Among the rules that are unique to a Jewish king are laws that relate to the king’s place in the courthouse. According to the Mishna (18a), a king can neither act as a judge nor can he be judged, similarly he cannot testify nor can others testify against him.
The Gemara on today’s daf clarifies that the limitation on being judged does not apply to Jewish kings from the Davidic monarchy; it only applies to other kings. The fact that kings from King David’s family do judge is based on a clear passage in Sefer Yirmiyahu (21:12) that charges those kings with meting out justice and protecting the oppressed in the courtroom.
The Gemara relates further that the law limiting a Jewish king who is not from the House of King David from being judged or acting as a judge is based on a story that took place with King Yannai. The Gemara relates that once a slave belonging to King Yannai killed someone and was brought to trial. Shimon ben Shataḥ, the presiding judge, commanded King Yannai to attend, since it was his property that was on trial. Shimon ben Shataḥ insisted that King Yannai stand in the courtroom, but King Yannai agreed to do so only if the other judges agreed to make him do so. No one aside from Shimon ben Shataḥ was willing to make such a demand of King Yannai, leading Shimon ben Shataḥ to threaten them with punishment, which, according to the Gemara, brought the angel Gavriel down to smite them.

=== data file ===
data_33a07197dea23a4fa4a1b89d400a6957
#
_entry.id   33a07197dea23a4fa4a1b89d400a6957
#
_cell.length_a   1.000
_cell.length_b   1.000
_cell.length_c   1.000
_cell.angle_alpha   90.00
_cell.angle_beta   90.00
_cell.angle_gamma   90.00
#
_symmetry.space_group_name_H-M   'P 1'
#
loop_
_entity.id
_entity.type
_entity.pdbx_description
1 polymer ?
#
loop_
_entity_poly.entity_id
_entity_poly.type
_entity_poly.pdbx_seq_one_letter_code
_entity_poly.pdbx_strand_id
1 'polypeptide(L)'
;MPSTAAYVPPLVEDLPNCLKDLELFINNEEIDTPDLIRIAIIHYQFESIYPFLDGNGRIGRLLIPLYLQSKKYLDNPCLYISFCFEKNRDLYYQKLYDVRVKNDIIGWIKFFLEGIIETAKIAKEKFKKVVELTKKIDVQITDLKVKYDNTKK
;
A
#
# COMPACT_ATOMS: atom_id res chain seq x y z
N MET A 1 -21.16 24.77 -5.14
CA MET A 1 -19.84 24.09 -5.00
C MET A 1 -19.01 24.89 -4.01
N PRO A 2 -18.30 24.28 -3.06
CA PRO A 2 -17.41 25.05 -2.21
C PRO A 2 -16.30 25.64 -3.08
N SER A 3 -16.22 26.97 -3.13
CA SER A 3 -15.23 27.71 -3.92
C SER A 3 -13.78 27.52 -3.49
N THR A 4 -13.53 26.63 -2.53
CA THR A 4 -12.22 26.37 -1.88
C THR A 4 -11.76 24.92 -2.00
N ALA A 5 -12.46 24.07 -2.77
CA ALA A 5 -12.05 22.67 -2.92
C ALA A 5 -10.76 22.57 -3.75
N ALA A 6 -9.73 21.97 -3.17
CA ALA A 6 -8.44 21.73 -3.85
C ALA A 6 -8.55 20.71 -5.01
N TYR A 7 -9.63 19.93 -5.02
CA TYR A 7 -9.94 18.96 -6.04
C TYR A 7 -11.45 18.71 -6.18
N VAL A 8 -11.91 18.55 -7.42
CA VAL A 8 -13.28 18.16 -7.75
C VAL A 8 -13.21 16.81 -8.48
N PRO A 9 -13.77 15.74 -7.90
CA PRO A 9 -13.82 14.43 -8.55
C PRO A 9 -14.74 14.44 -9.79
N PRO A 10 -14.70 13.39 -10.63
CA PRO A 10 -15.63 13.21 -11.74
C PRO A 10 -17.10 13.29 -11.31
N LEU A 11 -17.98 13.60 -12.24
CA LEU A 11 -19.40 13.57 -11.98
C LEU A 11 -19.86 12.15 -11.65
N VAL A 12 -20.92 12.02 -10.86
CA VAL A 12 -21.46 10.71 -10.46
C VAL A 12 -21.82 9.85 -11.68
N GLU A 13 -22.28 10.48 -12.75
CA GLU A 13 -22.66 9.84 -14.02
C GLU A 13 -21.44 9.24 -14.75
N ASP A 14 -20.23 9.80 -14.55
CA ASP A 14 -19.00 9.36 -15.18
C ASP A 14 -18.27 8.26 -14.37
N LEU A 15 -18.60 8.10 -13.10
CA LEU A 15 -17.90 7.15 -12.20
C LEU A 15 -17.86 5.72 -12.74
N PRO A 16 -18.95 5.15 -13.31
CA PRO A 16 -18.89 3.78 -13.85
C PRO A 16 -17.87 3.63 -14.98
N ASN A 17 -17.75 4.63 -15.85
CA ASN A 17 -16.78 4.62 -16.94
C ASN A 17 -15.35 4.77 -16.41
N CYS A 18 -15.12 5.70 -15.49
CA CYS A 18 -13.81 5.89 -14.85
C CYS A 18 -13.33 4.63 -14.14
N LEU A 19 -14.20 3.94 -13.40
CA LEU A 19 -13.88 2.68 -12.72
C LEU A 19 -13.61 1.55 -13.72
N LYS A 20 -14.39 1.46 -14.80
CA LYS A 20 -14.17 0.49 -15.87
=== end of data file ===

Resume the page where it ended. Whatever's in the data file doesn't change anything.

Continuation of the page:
King Yannai, following in the footsteps of his father, John Hyrcanus, was a supporter of the Sadducees who was always at odds with the Rabbinic Sages. After his losses in battle, and the king – who also acted as the High Priest – refused to perform the Sukkot water libation in the Temple according to the Rabbinic interpretation, the tension led to civil war in which many of the Sages were killed. Some fled the Land of Israel, while others – including his brother-in-law, Shimon ben Shataḥ – went into hiding.